let the pan get hot, then I use a bit of (not a bunch) cooking spray, then a measuring cup to pour batter in 1/2 way. I have a great pan from King Arthur and I think that helps a lot


Half a recipe was the right amount for a 12 cup cast iron muffin pan. Filled about 2/3 full, based on comments, and put pan on a baking sheet in case the butter (in my case) dripped over.


I'm excited to try this six egg recipe. I've been making popovers with only three eggs for twenty-five years and they're fine - so if you only have three, fear not - it can be done! I use skim milk and have quit preheating my pan - they are fine without it and I burn the butter half the time.


Could someone clarify this for a non-baker?"Beat just until the mixture is smooth. Do not overbeat. If the mixture is not smooth, strain it."Soooo ... when do you give up on beating to smoothness and strain instead? Is "overbeating" definable up front, or just in hindsight when your outcome is bad? And if you do strain, do you then break up the lumps and add the ingredients back in? Or just do without the flour (presumably) that was making the batter lumpy?Thank you!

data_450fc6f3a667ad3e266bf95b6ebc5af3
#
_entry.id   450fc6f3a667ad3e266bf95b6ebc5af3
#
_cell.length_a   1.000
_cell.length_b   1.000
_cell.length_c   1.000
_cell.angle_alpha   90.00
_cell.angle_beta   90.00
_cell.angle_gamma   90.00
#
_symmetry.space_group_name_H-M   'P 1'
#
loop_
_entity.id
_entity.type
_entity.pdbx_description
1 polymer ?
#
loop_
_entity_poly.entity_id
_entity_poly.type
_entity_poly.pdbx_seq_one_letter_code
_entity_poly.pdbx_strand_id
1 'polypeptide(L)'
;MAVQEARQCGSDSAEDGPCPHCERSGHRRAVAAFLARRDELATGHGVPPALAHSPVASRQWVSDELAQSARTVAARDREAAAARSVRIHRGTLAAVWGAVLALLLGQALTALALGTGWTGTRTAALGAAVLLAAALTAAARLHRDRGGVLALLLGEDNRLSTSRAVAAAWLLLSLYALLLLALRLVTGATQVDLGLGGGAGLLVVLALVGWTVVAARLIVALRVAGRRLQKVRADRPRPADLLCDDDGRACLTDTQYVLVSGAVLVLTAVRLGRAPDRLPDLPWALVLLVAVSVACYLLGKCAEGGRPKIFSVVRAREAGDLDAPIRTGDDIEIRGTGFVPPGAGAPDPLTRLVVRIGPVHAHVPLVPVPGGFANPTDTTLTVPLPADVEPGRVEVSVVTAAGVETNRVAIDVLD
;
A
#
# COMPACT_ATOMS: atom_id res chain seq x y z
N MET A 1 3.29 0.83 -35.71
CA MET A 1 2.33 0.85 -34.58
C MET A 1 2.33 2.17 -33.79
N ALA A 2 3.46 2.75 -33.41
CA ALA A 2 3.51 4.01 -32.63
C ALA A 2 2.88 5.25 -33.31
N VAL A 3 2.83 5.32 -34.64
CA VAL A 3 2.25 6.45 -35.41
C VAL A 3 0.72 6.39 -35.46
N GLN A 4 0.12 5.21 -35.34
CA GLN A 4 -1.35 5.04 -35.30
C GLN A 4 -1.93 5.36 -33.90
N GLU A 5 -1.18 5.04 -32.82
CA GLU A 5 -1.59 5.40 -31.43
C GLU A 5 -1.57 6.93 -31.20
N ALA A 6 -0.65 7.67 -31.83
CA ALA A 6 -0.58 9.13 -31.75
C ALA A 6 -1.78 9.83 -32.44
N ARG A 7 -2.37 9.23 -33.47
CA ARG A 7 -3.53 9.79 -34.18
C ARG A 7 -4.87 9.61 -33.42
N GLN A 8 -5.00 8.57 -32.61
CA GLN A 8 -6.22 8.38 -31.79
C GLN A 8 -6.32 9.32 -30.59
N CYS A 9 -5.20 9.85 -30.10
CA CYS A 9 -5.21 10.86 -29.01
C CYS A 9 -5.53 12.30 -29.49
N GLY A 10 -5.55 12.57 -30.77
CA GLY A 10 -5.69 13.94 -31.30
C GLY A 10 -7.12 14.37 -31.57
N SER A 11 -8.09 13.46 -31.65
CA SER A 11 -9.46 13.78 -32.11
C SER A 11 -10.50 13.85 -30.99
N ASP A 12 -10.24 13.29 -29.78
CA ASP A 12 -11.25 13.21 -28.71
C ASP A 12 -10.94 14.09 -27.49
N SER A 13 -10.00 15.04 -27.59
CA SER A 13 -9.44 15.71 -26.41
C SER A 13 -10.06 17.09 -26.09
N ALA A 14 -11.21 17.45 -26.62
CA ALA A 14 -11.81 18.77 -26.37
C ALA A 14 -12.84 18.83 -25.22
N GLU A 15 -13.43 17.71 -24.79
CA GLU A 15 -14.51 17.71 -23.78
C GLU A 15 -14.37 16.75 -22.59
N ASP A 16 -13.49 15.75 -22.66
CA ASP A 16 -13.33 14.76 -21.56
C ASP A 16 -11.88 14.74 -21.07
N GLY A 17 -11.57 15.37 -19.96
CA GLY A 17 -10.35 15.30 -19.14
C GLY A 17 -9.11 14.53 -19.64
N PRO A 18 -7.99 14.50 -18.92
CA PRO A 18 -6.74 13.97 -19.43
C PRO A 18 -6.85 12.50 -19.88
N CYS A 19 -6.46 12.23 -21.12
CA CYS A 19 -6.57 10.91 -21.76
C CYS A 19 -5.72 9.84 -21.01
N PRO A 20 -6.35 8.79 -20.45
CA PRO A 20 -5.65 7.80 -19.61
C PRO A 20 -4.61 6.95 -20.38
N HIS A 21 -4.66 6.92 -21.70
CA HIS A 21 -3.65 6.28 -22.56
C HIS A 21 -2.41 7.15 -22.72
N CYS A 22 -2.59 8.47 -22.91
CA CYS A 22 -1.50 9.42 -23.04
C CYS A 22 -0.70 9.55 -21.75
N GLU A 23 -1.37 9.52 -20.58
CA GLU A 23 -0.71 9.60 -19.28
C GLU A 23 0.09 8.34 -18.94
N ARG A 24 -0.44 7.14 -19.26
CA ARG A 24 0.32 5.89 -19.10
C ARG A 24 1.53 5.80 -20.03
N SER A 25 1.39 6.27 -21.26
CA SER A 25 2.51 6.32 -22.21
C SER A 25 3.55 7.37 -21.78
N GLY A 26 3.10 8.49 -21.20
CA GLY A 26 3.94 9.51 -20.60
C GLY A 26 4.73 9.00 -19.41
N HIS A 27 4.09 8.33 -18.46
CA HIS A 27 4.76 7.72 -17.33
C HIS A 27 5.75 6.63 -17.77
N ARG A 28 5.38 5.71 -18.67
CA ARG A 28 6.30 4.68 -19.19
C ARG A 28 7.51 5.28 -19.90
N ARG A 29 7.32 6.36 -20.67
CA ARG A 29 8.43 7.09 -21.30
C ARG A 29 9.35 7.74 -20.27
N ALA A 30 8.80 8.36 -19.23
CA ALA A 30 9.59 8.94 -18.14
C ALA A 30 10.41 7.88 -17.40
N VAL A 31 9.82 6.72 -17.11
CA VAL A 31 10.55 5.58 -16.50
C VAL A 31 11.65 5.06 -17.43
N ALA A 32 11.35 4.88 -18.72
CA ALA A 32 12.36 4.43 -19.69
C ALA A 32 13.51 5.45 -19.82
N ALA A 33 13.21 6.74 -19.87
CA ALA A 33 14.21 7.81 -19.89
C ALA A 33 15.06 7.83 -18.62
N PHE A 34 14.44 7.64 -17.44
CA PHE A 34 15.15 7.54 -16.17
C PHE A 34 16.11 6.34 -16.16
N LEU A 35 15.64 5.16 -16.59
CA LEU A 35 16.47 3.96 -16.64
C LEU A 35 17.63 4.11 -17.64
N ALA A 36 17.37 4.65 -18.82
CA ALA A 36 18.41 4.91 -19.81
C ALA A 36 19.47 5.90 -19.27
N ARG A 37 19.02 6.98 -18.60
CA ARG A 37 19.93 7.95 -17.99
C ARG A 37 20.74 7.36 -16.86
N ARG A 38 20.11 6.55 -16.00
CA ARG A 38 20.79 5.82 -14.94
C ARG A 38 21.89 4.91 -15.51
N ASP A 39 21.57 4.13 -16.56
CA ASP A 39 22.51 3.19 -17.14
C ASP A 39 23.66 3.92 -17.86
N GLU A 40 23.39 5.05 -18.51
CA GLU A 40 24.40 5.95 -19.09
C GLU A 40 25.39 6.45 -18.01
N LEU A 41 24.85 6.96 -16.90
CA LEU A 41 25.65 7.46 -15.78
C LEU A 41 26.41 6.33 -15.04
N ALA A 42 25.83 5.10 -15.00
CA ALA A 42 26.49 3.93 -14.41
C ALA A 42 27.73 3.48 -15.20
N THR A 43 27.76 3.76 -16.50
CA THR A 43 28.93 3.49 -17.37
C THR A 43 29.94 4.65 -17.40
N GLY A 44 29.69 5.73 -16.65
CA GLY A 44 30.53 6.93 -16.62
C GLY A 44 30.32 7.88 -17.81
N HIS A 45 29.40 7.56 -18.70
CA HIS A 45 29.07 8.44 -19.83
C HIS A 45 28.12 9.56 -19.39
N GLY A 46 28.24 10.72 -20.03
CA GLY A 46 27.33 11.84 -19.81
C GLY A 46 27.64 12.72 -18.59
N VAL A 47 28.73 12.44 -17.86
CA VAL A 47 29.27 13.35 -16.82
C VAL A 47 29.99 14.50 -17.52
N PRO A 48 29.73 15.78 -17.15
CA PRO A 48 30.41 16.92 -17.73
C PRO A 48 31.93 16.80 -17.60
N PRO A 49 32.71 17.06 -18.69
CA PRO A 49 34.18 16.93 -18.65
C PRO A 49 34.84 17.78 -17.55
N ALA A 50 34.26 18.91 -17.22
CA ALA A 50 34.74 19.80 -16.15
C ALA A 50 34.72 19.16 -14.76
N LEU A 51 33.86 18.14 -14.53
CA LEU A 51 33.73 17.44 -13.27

Popover pans make the popovers big. This recipe is the best one I have found. It fills 6 popovers with each pan , so you have 12 with two popover muffin pans.

Sara Brookhyser

To reheat, place on oven, turn on heat to 350, when beeper goes off for temperature reached-popovers will be warm.


Preheat pan + oil in oven

Sara Brookhyser

If you don’t want to mess with scalding meat drippings for the incomparable added flavor, or aren’t serving with a roast, pick up beef suet(fat) at the meat counter-ask the butcher for some-melt it down slowly in a small saucepan, then spoon it into preheated cups. 5 stars.

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Preheated Oven Popovers Recipe (2024)